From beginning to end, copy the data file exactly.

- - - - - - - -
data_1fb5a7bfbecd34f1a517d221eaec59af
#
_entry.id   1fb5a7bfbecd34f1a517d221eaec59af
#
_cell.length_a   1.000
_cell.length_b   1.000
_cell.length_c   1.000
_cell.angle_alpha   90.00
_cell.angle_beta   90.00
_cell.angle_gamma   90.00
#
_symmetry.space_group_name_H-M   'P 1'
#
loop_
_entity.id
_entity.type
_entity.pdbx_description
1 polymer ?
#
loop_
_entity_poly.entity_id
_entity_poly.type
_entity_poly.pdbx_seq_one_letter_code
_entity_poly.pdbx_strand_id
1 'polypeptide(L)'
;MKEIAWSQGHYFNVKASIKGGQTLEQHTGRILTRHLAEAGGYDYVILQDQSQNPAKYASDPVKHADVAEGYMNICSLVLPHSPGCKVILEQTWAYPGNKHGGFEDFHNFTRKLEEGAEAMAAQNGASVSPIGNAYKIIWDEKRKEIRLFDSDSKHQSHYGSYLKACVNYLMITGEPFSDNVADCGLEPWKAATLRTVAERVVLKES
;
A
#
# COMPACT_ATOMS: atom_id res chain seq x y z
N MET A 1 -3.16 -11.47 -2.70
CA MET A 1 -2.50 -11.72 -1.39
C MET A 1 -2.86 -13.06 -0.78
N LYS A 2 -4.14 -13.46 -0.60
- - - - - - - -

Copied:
data_1fb5a7bfbecd34f1a517d221eaec59af
#
_entry.id   1fb5a7bfbecd34f1a517d221eaec59af
#
_cell.length_a   1.000
_cell.length_b   1.000
_cell.length_c   1.000
_cell.angle_alpha   90.00
_cell.angle_beta   90.00
_cell.angle_gamma   90.00
#
_symmetry.space_group_name_H-M   'P 1'
#
loop_
_entity.id
_entity.type
_entity.pdbx_description
1 polymer ?
#
loop_
_entity_poly.entity_id
_entity_poly.type
_entity_poly.pdbx_seq_one_letter_code
_entity_poly.pdbx_strand_id
1 'polypeptide(L)'
;MKEIAWSQGHYFNVKASIKGGQTLEQHTGRILTRHLAEAGGYDYVILQDQSQNPAKYASDPVKHADVAEGYMNICSLVLPHSPGCKVILEQTWAYPGNKHGGFEDFHNFTRKLEEGAEAMAAQNGASVSPIGNAYKIIWDEKRKEIRLFDSDSKHQSHYGSYLKACVNYLMITGEPFSDNVADCGLEPWKAATLRTVAERVVLKES
;
A
#
# COMPACT_ATOMS: atom_id res chain seq x y z
N MET A 1 -3.16 -11.47 -2.70
CA MET A 1 -2.50 -11.72 -1.39
C MET A 1 -2.86 -13.06 -0.78
N LYS A 2 -4.14 -13.46 -0.60